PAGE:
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William, age 5, reviews two books

May 22, 2010

I have just sent off reviews of two of Mary Pope Osborne’s Magic Tree House books, illustrated by Philippe Masson and published by Red Fox, to the Historical Novel Society.

I try to find a child of a suitable age to review as well and have recruited William, age five. His mother said in her email: These are William’s thoughts; I have ordered them slightly and added a smidgeon of grammar, but that is all.

 Here is a sneak preview of his review of Voyage of the Vikings, set in 1st century AD Ireland:

I read the story with Mummy. I read a bit, and then she read a bit. There are lots of words that were exciting to read like ‘sea serpent’ and ‘jewels’. Brother Patrick was friendly and the monastery was not like anywhere I had been. The Vikings were a bit scary. Mummy thinks that they would be less frightening if you got to know them, but I am still glad that Jack and Annie got away.

When we finished the book, I asked if we could go to Ireland to see where Brother Patrick came from. I wanted to know what happened to the monks after the Vikings landed. Did they escape? I hope there are still sea serpents in Ireland.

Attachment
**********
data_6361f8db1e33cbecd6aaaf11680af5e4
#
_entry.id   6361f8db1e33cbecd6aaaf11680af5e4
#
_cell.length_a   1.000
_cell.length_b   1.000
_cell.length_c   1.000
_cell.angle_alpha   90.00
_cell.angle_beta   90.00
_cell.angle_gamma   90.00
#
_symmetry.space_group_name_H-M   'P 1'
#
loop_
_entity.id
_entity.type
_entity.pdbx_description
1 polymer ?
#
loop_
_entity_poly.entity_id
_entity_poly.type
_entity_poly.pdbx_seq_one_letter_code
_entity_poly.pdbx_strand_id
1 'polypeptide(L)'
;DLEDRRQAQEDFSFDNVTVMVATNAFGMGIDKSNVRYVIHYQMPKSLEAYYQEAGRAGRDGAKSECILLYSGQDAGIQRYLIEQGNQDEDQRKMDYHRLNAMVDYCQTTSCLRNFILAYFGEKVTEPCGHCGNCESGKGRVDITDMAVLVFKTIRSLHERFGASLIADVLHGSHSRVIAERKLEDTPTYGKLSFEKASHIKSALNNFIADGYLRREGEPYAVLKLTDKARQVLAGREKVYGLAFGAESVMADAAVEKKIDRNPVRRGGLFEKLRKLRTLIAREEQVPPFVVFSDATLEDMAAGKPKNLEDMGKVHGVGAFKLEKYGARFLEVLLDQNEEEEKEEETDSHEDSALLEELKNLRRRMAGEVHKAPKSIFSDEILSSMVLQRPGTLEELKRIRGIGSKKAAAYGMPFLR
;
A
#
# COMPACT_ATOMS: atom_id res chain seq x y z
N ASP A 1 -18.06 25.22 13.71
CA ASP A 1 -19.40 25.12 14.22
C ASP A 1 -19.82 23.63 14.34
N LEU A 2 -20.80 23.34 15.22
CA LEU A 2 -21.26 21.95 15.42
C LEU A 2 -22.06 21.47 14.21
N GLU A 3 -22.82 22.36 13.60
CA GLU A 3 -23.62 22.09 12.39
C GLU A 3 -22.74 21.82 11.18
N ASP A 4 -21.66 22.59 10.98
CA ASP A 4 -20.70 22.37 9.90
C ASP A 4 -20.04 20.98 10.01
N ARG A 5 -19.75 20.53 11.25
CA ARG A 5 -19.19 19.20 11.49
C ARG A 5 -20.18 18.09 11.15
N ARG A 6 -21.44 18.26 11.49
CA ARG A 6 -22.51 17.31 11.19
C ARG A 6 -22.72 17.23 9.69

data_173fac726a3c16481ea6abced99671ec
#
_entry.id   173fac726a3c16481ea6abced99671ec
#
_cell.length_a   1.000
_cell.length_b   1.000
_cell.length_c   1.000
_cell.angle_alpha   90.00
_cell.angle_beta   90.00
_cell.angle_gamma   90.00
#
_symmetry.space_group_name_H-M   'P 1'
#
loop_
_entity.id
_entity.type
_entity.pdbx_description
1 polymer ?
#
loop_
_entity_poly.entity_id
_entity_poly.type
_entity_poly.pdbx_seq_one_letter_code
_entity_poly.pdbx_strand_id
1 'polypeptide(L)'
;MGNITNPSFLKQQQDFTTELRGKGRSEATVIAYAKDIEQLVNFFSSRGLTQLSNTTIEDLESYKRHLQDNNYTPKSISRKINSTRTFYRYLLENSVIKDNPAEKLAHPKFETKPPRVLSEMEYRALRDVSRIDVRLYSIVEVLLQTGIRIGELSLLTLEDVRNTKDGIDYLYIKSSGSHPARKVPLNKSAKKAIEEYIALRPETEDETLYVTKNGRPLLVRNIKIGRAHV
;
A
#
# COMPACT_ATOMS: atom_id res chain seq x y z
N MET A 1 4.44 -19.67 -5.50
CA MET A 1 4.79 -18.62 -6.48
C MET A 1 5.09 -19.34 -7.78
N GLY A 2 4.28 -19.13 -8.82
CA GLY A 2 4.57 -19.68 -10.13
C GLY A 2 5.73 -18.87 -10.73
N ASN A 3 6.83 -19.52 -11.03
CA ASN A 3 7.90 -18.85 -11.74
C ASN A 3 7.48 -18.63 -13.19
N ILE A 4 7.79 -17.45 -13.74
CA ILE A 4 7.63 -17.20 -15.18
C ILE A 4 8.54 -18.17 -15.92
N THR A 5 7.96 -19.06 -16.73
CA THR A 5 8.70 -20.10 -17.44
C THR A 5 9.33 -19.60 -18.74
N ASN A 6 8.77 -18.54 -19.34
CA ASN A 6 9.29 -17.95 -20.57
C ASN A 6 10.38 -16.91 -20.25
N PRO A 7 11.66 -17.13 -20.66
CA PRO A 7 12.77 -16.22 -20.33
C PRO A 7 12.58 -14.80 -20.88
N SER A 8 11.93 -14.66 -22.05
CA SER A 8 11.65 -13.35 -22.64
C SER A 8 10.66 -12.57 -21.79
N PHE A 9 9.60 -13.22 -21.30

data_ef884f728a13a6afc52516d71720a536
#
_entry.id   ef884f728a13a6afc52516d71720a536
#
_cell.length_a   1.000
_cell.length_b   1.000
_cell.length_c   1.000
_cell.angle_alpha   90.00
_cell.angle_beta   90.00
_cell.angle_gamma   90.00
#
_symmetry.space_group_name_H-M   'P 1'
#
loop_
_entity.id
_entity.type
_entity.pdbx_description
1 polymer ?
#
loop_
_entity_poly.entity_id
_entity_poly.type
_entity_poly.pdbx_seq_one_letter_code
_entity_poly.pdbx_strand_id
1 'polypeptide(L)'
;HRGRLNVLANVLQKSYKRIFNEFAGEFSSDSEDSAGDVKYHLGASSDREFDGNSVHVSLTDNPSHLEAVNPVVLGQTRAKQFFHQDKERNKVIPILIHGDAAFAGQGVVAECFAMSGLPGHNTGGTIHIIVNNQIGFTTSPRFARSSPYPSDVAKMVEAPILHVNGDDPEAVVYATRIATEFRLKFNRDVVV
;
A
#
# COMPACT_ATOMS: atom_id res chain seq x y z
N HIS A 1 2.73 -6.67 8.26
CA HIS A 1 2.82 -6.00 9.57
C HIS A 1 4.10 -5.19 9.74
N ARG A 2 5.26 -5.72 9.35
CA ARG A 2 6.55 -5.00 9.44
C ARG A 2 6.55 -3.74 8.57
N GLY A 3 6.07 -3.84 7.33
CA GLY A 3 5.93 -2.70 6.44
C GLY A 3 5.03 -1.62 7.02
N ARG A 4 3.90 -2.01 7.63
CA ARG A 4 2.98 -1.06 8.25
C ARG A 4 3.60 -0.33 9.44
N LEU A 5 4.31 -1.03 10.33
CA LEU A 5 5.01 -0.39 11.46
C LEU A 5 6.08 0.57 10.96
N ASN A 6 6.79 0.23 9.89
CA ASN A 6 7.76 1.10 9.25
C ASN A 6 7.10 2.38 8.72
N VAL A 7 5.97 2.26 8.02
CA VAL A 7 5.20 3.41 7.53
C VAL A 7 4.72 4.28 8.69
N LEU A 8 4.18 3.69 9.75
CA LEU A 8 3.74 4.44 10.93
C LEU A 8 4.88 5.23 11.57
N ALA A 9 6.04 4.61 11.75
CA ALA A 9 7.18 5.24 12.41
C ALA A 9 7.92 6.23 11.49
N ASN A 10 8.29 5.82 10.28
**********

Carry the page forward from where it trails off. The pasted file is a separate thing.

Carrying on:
He had this to say on Olympic Challenge, set in the 4th century BC in Ancient Greece:

The chariot racing was fantastic and I liked the bit when the winged horse from the lost story (Pegasus) came and rescued Jack and Annie. The pictures in the book were good and helped me imagine what it would have been like in ancient Greece; they dressed in long robes and some of the people wore armour for the Olympic Games.

I didn’t like it that girls couldn’t play in the Games because my friend Nieve is a girl and she is a very speedy runner, much faster than me.

What I found interesting was William’s concerns. His experience is, naturally, limited, and he notes things that are new to him – the Celtic monastery, for example, and the clothes the Ancient Greek men wore. He’s understood that different times have different customs – such as girls not taking part in the Olympic games – and is able to empathize with his little friend Nieve, who would not have been able to take part because of her sex.

As a writer myself, I’m pleased to note that he enjoys words such as ‘sea serpent’ and ‘jewels’. His mother reports that he’s now very keen to go to Ireland and see a Celtic monastery for himself – and is especially eager to see a sea serpent. Plainly, William’s imagination is in excellent working order!

Three cheers to Mary Pope Osborne and her splendid illustrator, Philippe Masson, for so successfully stimulating a small boy’s interest and imagination.

Elizabeth Hawksley

2 Comments leave one →
  1. May 23, 2010 9:04 pm

    It is really interesting to read the feedback by William (aged 5). Just great to think that there are children who are so keen and want to go and see something they have read about. I, too am happy to hear that he enjoys the interesting words. Thanks for this post, Elizabeth. Odette

  2. Lorna permalink
    May 30, 2010 10:01 pm

    Not sure about sea-serpents in Ireland, although minke whales and dolphins are common off the North Antrim coast – I’ve seen them.

    I might have seen a sea-serpent, too, but I think that was after a few glasses of Guinness…

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